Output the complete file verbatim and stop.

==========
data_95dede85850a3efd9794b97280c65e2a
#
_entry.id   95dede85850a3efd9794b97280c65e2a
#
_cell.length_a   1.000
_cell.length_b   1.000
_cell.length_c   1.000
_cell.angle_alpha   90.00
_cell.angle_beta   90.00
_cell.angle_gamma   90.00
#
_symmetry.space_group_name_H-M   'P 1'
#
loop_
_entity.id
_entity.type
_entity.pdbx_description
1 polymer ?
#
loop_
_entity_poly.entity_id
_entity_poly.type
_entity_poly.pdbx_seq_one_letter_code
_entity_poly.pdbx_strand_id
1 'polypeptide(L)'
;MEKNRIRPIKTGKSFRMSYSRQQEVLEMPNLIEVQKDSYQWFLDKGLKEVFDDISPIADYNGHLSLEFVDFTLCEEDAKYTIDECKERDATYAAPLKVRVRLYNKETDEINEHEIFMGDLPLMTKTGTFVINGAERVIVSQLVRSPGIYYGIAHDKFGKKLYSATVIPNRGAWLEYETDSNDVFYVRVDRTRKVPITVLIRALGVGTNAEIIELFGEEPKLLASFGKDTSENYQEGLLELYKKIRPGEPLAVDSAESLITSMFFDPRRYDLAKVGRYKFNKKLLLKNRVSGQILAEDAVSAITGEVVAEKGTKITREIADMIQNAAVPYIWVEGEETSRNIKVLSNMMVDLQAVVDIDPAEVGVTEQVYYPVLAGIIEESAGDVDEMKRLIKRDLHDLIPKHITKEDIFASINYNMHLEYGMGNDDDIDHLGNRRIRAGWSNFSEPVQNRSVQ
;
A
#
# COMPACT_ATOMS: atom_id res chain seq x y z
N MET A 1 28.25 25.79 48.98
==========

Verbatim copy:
data_95dede85850a3efd9794b97280c65e2a
#
_entry.id   95dede85850a3efd9794b97280c65e2a
#
_cell.length_a   1.000
_cell.length_b   1.000
_cell.length_c   1.000
_cell.angle_alpha   90.00
_cell.angle_beta   90.00
_cell.angle_gamma   90.00
#
_symmetry.space_group_name_H-M   'P 1'
#
loop_
_entity.id
_entity.type
_entity.pdbx_description
1 polymer ?
#
loop_
_entity_poly.entity_id
_entity_poly.type
_entity_poly.pdbx_seq_one_letter_code
_entity_poly.pdbx_strand_id
1 'polypeptide(L)'
;MEKNRIRPIKTGKSFRMSYSRQQEVLEMPNLIEVQKDSYQWFLDKGLKEVFDDISPIADYNGHLSLEFVDFTLCEEDAKYTIDECKERDATYAAPLKVRVRLYNKETDEINEHEIFMGDLPLMTKTGTFVINGAERVIVSQLVRSPGIYYGIAHDKFGKKLYSATVIPNRGAWLEYETDSNDVFYVRVDRTRKVPITVLIRALGVGTNAEIIELFGEEPKLLASFGKDTSENYQEGLLELYKKIRPGEPLAVDSAESLITSMFFDPRRYDLAKVGRYKFNKKLLLKNRVSGQILAEDAVSAITGEVVAEKGTKITREIADMIQNAAVPYIWVEGEETSRNIKVLSNMMVDLQAVVDIDPAEVGVTEQVYYPVLAGIIEESAGDVDEMKRLIKRDLHDLIPKHITKEDIFASINYNMHLEYGMGNDDDIDHLGNRRIRAGWSNFSEPVQNRSVQ
;
A
#
# COMPACT_ATOMS: atom_id res chain seq x y z
N MET A 1 28.25 25.79 48.98